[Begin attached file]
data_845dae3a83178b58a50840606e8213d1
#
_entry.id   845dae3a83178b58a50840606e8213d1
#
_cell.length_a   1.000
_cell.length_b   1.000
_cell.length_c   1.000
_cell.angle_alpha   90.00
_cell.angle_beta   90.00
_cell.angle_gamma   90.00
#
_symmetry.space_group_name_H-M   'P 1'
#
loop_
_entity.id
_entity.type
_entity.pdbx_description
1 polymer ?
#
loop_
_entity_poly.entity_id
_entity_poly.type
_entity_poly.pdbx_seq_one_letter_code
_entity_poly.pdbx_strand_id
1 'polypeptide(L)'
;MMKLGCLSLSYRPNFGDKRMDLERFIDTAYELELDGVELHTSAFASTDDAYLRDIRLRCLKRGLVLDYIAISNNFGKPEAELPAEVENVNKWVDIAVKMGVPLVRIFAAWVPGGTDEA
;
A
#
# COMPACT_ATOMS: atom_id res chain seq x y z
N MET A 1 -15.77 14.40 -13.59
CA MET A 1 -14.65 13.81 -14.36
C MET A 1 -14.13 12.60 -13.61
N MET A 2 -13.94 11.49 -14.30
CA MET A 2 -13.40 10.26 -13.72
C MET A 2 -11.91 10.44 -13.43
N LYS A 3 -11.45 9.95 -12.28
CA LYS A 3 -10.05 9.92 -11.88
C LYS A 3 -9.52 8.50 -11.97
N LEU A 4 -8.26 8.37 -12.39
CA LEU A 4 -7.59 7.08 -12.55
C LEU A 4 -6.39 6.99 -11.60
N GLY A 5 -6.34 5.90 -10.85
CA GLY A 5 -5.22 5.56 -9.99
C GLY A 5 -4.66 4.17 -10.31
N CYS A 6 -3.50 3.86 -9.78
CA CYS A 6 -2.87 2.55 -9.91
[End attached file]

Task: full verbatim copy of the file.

data_845dae3a83178b58a50840606e8213d1
#
_entry.id   845dae3a83178b58a50840606e8213d1
#
_cell.length_a   1.000
_cell.length_b   1.000
_cell.length_c   1.000
_cell.angle_alpha   90.00
_cell.angle_beta   90.00
_cell.angle_gamma   90.00
#
_symmetry.space_group_name_H-M   'P 1'
#
loop_
_entity.id
_entity.type
_entity.pdbx_description
1 polymer ?
#
loop_
_entity_poly.entity_id
_entity_poly.type
_entity_poly.pdbx_seq_one_letter_code
_entity_poly.pdbx_strand_id
1 'polypeptide(L)'
;MMKLGCLSLSYRPNFGDKRMDLERFIDTAYELELDGVELHTSAFASTDDAYLRDIRLRCLKRGLVLDYIAISNNFGKPEAELPAEVENVNKWVDIAVKMGVPLVRIFAAWVPGGTDEA
;
A
#
# COMPACT_ATOMS: atom_id res chain seq x y z
N MET A 1 -15.77 14.40 -13.59
CA MET A 1 -14.65 13.81 -14.36
C MET A 1 -14.13 12.60 -13.61
N MET A 2 -13.94 11.49 -14.30
CA MET A 2 -13.40 10.26 -13.72
C MET A 2 -11.91 10.44 -13.43
N LYS A 3 -11.45 9.95 -12.28
CA LYS A 3 -10.05 9.92 -11.88
C LYS A 3 -9.52 8.50 -11.97
N LEU A 4 -8.26 8.37 -12.39
CA LEU A 4 -7.59 7.08 -12.55
C LEU A 4 -6.39 6.99 -11.60
N GLY A 5 -6.34 5.90 -10.85
CA GLY A 5 -5.22 5.56 -9.99
C GLY A 5 -4.66 4.17 -10.31
N CYS A 6 -3.50 3.86 -9.78
CA CYS A 6 -2.87 2.55 -9.91